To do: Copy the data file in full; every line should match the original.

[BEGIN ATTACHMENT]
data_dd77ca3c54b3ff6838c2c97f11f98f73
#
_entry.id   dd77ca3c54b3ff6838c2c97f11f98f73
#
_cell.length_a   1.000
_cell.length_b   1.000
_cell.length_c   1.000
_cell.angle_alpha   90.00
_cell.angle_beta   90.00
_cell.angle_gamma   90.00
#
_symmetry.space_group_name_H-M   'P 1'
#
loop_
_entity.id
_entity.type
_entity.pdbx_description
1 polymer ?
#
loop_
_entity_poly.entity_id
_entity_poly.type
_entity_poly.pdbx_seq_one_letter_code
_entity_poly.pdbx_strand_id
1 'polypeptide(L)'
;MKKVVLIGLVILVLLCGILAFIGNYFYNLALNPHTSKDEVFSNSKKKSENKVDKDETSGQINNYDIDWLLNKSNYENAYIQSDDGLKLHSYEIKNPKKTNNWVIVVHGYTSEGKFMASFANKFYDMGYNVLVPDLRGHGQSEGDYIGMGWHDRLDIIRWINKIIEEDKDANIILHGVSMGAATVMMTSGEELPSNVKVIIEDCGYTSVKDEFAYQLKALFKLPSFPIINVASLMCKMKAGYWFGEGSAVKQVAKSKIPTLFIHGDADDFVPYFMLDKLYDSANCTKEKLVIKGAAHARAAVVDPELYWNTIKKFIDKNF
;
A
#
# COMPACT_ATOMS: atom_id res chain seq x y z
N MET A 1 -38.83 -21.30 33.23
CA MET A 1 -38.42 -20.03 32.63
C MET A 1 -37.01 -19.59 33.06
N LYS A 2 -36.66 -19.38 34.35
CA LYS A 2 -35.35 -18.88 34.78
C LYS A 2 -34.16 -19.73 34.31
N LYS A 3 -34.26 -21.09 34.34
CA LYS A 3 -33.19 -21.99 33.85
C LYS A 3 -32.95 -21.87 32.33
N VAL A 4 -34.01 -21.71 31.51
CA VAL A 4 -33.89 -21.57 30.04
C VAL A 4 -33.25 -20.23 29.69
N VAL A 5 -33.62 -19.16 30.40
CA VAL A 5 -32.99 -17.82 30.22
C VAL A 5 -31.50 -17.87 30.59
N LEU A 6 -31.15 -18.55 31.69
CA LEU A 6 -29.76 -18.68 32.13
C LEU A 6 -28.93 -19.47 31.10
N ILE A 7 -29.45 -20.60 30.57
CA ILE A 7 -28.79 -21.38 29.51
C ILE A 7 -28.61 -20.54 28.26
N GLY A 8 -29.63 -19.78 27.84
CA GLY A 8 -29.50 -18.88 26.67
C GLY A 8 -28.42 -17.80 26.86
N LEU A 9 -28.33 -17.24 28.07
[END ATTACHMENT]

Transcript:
data_dd77ca3c54b3ff6838c2c97f11f98f73
#
_entry.id   dd77ca3c54b3ff6838c2c97f11f98f73
#
_cell.length_a   1.000
_cell.length_b   1.000
_cell.length_c   1.000
_cell.angle_alpha   90.00
_cell.angle_beta   90.00
_cell.angle_gamma   90.00
#
_symmetry.space_group_name_H-M   'P 1'
#
loop_
_entity.id
_entity.type
_entity.pdbx_description
1 polymer ?
#
loop_
_entity_poly.entity_id
_entity_poly.type
_entity_poly.pdbx_seq_one_letter_code
_entity_poly.pdbx_strand_id
1 'polypeptide(L)'
;MKKVVLIGLVILVLLCGILAFIGNYFYNLALNPHTSKDEVFSNSKKKSENKVDKDETSGQINNYDIDWLLNKSNYENAYIQSDDGLKLHSYEIKNPKKTNNWVIVVHGYTSEGKFMASFANKFYDMGYNVLVPDLRGHGQSEGDYIGMGWHDRLDIIRWINKIIEEDKDANIILHGVSMGAATVMMTSGEELPSNVKVIIEDCGYTSVKDEFAYQLKALFKLPSFPIINVASLMCKMKAGYWFGEGSAVKQVAKSKIPTLFIHGDADDFVPYFMLDKLYDSANCTKEKLVIKGAAHARAAVVDPELYWNTIKKFIDKNF
;
A
#
# COMPACT_ATOMS: atom_id res chain seq x y z
N MET A 1 -38.83 -21.30 33.23
CA MET A 1 -38.42 -20.03 32.63
C MET A 1 -37.01 -19.59 33.06
N LYS A 2 -36.66 -19.38 34.35
CA LYS A 2 -35.35 -18.88 34.78
C LYS A 2 -34.16 -19.73 34.31
N LYS A 3 -34.26 -21.09 34.34
CA LYS A 3 -33.19 -21.99 33.85
C LYS A 3 -32.95 -21.87 32.33
N VAL A 4 -34.01 -21.71 31.51
CA VAL A 4 -33.89 -21.57 30.04
C VAL A 4 -33.25 -20.23 29.69
N VAL A 5 -33.62 -19.16 30.40
CA VAL A 5 -32.99 -17.82 30.22
C VAL A 5 -31.50 -17.87 30.59
N LEU A 6 -31.15 -18.55 31.69
CA LEU A 6 -29.76 -18.68 32.13
C LEU A 6 -28.93 -19.47 31.10
N ILE A 7 -29.45 -20.60 30.57
CA ILE A 7 -28.79 -21.38 29.51
C ILE A 7 -28.61 -20.54 28.26
N GLY A 8 -29.63 -19.78 27.84
CA GLY A 8 -29.50 -18.88 26.67
C GLY A 8 -28.42 -17.80 26.86
N LEU A 9 -28.33 -17.24 28.07